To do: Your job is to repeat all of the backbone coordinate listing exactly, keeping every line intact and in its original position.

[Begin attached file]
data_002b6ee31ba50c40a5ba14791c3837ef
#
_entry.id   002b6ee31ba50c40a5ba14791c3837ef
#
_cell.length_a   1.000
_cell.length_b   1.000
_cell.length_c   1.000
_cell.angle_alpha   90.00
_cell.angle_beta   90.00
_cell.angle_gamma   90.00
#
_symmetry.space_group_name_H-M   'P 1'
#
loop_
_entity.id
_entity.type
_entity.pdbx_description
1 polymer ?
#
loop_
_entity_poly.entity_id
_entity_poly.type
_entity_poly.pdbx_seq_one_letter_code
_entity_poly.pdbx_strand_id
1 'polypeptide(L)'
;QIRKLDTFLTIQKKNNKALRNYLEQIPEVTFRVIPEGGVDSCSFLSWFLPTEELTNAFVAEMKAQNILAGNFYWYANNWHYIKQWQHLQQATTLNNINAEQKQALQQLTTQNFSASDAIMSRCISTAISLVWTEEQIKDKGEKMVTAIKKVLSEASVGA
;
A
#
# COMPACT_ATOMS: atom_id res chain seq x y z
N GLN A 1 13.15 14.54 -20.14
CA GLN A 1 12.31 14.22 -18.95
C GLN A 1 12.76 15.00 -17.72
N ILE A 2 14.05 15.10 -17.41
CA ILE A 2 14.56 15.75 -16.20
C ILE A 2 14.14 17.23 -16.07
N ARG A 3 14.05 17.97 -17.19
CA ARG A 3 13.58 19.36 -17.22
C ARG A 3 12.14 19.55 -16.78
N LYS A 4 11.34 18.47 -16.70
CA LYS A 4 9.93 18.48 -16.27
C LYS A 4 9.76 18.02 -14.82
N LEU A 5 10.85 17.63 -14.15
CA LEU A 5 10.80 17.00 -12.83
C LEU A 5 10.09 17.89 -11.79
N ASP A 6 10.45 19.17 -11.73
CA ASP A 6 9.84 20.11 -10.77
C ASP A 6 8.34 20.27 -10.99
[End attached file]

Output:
data_002b6ee31ba50c40a5ba14791c3837ef
#
_entry.id   002b6ee31ba50c40a5ba14791c3837ef
#
_cell.length_a   1.000
_cell.length_b   1.000
_cell.length_c   1.000
_cell.angle_alpha   90.00
_cell.angle_beta   90.00
_cell.angle_gamma   90.00
#
_symmetry.space_group_name_H-M   'P 1'
#
loop_
_entity.id
_entity.type
_entity.pdbx_description
1 polymer ?
#
loop_
_entity_poly.entity_id
_entity_poly.type
_entity_poly.pdbx_seq_one_letter_code
_entity_poly.pdbx_strand_id
1 'polypeptide(L)'
;QIRKLDTFLTIQKKNNKALRNYLEQIPEVTFRVIPEGGVDSCSFLSWFLPTEELTNAFVAEMKAQNILAGNFYWYANNWHYIKQWQHLQQATTLNNINAEQKQALQQLTTQNFSASDAIMSRCISTAISLVWTEEQIKDKGEKMVTAIKKVLSEASVGA
;
A
#
# COMPACT_ATOMS: atom_id res chain seq x y z
N GLN A 1 13.15 14.54 -20.14
CA GLN A 1 12.31 14.22 -18.95
C GLN A 1 12.76 15.00 -17.72
N ILE A 2 14.05 15.10 -17.41
CA ILE A 2 14.56 15.75 -16.20
C ILE A 2 14.14 17.23 -16.07
N ARG A 3 14.05 17.97 -17.19
CA ARG A 3 13.58 19.36 -17.22
C ARG A 3 12.14 19.55 -16.78
N LYS A 4 11.34 18.47 -16.70
CA LYS A 4 9.93 18.48 -16.27
C LYS A 4 9.76 18.02 -14.82
N LEU A 5 10.85 17.63 -14.15
CA LEU A 5 10.80 17.00 -12.83
C LEU A 5 10.09 17.89 -11.79
N ASP A 6 10.45 19.17 -11.73
CA ASP A 6 9.84 20.11 -10.77
C ASP A 6 8.34 20.27 -10.99